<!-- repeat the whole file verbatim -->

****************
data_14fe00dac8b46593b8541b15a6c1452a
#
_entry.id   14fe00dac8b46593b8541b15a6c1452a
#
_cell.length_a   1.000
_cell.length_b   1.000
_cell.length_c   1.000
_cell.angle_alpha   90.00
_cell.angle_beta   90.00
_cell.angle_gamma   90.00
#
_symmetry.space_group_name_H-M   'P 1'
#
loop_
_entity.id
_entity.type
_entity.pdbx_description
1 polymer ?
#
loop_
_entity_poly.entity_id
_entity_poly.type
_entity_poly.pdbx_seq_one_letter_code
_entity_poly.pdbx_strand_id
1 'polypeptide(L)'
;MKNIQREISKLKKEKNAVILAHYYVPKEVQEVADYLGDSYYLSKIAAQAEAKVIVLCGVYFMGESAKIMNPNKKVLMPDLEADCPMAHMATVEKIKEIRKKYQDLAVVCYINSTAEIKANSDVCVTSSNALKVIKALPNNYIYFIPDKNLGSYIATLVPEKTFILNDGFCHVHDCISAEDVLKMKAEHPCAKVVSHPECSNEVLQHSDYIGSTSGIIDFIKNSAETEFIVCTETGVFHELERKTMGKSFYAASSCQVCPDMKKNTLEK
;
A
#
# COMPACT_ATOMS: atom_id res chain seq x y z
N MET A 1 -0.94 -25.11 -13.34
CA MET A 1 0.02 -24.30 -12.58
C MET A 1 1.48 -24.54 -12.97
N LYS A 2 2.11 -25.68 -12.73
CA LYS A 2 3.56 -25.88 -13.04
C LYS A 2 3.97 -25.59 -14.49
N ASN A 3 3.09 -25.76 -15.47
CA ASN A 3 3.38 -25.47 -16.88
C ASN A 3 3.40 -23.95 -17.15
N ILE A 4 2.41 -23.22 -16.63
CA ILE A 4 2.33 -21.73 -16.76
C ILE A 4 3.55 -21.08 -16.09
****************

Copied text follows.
data_14fe00dac8b46593b8541b15a6c1452a
#
_entry.id   14fe00dac8b46593b8541b15a6c1452a
#
_cell.length_a   1.000
_cell.length_b   1.000
_cell.length_c   1.000
_cell.angle_alpha   90.00
_cell.angle_beta   90.00
_cell.angle_gamma   90.00
#
_symmetry.space_group_name_H-M   'P 1'
#
loop_
_entity.id
_entity.type
_entity.pdbx_description
1 polymer ?
#
loop_
_entity_poly.entity_id
_entity_poly.type
_entity_poly.pdbx_seq_one_letter_code
_entity_poly.pdbx_strand_id
1 'polypeptide(L)'
;MKNIQREISKLKKEKNAVILAHYYVPKEVQEVADYLGDSYYLSKIAAQAEAKVIVLCGVYFMGESAKIMNPNKKVLMPDLEADCPMAHMATVEKIKEIRKKYQDLAVVCYINSTAEIKANSDVCVTSSNALKVIKALPNNYIYFIPDKNLGSYIATLVPEKTFILNDGFCHVHDCISAEDVLKMKAEHPCAKVVSHPECSNEVLQHSDYIGSTSGIIDFIKNSAETEFIVCTETGVFHELERKTMGKSFYAASSCQVCPDMKKNTLEK
;
A
#
# COMPACT_ATOMS: atom_id res chain seq x y z
N MET A 1 -0.94 -25.11 -13.34
CA MET A 1 0.02 -24.30 -12.58
C MET A 1 1.48 -24.54 -12.97
N LYS A 2 2.11 -25.68 -12.73
CA LYS A 2 3.56 -25.88 -13.04
C LYS A 2 3.97 -25.59 -14.49
N ASN A 3 3.09 -25.76 -15.47
CA ASN A 3 3.38 -25.47 -16.88
C ASN A 3 3.40 -23.95 -17.15
N ILE A 4 2.41 -23.22 -16.63
CA ILE A 4 2.33 -21.73 -16.76
C ILE A 4 3.55 -21.08 -16.09